Tire Pressure - 40 PSI? - Suzuki Volusia Forums : Intruder Volusia and Boulevard Forum
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post #1 of 24 (permalink) Old 01-05-2013, 07:46 PM Thread Starter
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Tire Pressure - 40 PSI?

I have been maintaining my tire pressure on my 2001 at 29 front / 36 rear as recommended by Suzuki. I have stock tires, maximum PSI 41.

I was watching Ride Like a Pro and 40 PSI was recommended all around for for best performance. Anyone running 40 PSI in OEM size tires and what are some thoughts on this?
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post #2 of 24 (permalink) Old 01-05-2013, 08:10 PM
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I can see two problems here. First of all, it's going to ride like a log truck at PSI that high. Secondly, you are dangerously close to maximum PSI. Air temperature changes and ride distance could easily put you over the maximum pressure and could cause problems.
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post #3 of 24 (permalink) Old 01-05-2013, 08:41 PM
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My book says 29 front and 33 rear for solo riding; 39 for 2up. Everything I read and my mechanic recommend 26 31/36 for the best results. He indicates that the temp, weather, etc effects the tires in such a manner as to make the lower pressure desirable.
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post #4 of 24 (permalink) Old 01-05-2013, 09:50 PM
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I'd go with the bike manufacturers recommendation. If tire pressures are too low you get heat build up and less cornering control, if pressure is too high your contact patch to the pavement decreases which for obvious reasons is no good either.

Last edited by C50TinAB; 01-05-2013 at 09:52 PM.
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post #5 of 24 (permalink) Old 01-06-2013, 01:09 AM
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I use the tire manufacturers recommended max psi and it works fine. I've been doing it since I started riding (do the same thing on cages also) and I've been riding for over 40 years.

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post #6 of 24 (permalink) Old 01-06-2013, 01:26 AM

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Ive always liked 40. Plain and simple, on the road I like hot and hard tires. No innuendo intended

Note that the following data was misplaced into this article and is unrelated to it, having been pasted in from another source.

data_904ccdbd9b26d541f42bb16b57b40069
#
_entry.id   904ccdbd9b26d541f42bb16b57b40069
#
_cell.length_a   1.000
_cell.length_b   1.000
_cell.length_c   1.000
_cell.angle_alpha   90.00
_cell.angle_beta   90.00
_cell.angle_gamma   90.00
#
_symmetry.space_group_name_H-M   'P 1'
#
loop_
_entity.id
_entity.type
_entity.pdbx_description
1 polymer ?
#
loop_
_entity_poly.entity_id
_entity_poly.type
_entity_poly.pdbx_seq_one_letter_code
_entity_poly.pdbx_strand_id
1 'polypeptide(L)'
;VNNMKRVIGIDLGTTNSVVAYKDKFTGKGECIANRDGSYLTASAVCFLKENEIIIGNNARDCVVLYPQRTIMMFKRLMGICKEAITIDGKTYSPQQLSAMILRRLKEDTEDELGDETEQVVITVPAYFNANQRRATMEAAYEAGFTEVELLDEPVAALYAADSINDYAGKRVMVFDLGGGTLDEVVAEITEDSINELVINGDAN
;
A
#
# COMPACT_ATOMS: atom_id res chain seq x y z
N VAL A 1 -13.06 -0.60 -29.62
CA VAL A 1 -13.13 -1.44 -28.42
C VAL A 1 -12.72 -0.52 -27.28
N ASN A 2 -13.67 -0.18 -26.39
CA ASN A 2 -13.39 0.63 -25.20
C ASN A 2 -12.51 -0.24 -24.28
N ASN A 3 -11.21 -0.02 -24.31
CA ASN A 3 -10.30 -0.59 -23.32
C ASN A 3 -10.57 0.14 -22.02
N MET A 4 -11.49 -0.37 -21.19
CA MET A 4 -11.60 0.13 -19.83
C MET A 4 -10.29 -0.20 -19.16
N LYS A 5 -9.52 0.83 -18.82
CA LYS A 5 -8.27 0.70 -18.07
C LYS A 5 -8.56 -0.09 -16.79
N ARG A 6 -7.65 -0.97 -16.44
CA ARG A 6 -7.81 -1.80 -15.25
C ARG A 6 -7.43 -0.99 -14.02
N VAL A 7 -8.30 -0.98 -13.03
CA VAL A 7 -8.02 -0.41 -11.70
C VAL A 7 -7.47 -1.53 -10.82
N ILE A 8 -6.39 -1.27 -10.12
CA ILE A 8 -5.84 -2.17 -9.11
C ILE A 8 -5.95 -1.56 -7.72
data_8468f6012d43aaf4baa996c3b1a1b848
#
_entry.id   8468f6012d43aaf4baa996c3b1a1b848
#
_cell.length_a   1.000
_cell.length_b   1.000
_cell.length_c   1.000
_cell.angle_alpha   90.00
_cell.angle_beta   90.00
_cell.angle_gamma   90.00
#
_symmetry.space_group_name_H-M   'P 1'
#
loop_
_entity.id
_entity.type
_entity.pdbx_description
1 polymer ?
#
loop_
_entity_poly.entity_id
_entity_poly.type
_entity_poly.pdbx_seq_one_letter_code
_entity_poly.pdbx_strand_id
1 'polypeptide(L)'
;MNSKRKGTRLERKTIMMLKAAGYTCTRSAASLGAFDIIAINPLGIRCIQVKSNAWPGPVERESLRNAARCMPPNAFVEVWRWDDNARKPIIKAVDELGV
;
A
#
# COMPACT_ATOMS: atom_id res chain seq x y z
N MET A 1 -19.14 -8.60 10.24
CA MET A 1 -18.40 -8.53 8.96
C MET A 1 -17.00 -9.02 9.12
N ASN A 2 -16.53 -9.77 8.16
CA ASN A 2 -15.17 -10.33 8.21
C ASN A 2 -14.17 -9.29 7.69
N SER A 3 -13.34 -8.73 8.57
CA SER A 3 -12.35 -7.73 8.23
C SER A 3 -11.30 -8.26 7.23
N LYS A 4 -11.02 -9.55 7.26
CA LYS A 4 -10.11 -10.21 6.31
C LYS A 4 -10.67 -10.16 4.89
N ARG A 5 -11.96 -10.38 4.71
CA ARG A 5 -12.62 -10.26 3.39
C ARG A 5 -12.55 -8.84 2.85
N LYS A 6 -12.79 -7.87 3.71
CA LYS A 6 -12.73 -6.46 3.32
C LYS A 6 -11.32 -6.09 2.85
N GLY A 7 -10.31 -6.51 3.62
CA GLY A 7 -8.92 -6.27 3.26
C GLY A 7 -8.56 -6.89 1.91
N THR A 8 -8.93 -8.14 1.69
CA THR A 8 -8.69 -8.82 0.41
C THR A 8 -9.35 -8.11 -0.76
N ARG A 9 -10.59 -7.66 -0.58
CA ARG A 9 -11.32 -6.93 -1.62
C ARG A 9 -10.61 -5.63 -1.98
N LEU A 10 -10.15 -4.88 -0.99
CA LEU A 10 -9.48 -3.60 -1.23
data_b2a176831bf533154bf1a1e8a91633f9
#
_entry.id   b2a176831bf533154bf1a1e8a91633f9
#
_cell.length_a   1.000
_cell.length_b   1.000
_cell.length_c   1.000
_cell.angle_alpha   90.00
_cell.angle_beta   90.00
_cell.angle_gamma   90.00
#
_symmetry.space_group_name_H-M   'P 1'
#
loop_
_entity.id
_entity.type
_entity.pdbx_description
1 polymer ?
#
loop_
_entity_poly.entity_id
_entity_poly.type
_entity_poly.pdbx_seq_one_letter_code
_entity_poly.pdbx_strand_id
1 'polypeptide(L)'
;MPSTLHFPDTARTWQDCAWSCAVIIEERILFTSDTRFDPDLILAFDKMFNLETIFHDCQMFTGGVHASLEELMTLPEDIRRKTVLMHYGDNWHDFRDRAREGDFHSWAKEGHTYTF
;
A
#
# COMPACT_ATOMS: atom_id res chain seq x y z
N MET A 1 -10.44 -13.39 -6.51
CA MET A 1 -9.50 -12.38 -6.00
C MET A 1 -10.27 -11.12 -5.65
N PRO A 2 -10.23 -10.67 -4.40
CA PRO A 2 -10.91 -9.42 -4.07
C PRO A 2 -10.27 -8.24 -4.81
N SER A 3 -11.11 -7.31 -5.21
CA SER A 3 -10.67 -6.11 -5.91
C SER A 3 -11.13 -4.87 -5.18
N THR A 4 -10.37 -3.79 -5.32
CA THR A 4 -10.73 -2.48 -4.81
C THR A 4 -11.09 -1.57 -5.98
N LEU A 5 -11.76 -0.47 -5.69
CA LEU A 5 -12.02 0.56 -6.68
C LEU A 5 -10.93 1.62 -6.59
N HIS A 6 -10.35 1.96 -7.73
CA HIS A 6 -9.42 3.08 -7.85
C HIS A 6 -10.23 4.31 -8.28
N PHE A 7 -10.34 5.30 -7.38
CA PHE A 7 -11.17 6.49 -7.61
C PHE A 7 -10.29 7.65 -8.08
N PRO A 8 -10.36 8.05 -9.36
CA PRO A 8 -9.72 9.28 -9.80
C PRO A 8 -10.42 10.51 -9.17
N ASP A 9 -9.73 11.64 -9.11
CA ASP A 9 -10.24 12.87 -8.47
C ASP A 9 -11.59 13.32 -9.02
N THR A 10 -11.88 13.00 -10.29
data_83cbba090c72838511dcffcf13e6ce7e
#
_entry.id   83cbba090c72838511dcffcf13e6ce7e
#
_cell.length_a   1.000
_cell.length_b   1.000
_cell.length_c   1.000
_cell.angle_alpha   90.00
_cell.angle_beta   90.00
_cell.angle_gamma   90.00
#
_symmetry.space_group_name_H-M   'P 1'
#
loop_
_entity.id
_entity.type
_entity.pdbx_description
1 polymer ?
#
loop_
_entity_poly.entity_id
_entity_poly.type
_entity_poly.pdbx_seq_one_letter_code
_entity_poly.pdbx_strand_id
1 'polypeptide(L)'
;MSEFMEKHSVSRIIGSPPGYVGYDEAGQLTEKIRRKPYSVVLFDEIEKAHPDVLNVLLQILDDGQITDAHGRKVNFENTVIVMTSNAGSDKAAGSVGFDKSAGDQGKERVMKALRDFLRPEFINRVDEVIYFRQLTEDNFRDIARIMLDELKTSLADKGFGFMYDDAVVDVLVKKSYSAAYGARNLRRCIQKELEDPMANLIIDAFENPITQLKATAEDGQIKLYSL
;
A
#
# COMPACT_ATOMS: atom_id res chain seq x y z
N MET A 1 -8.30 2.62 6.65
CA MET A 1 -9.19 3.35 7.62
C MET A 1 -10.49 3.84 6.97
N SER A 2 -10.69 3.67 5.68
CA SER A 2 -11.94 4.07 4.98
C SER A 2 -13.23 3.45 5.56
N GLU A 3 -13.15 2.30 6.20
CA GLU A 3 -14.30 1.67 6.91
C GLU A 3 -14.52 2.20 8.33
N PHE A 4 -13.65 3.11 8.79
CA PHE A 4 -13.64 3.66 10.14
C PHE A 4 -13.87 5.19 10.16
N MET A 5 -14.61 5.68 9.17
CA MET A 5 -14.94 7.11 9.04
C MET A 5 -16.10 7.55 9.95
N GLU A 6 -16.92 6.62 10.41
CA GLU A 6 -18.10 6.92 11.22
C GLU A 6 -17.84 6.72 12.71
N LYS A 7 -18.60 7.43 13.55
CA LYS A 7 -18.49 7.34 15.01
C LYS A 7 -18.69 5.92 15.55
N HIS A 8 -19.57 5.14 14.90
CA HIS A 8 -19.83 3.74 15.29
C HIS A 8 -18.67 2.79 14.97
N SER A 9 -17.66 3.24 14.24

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post #7 of 24 (permalink) Old 01-06-2013, 01:39 AM
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I make sure there aired up and if something feels funny I Check the presure but not often. 30psi front and about 39psi for the back for good burn out

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post #8 of 24 (permalink) Old 01-06-2013, 10:28 AM
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Originally Posted by Mr. Efficiency View Post
Ive always liked 40. Plain and simple, on the road I like hot and hard tires. No innuendo intended

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I suppose that's fine if your riding a Russian motorcycle built by Socialist labor and named after a porcelain fixture used by men who actually stand up to pee.

When I want to read a really good Harley thread, I just turn to VolusiaRiders.com
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post #9 of 24 (permalink) Old 01-06-2013, 12:06 PM
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I run my tires between 35 and 40 as the freekin' roads here in So Cal have gotten dangerous with cracks and potholes, a couple of months ago I hit a Pothole at night in a dark area that broke the front fender and dinged the edge of the rim. If the air pressure was at recommended values I probably would of had a blowout, I had the wheels checked out by a wheel specialist and all was ok, and the tires checked out ok too.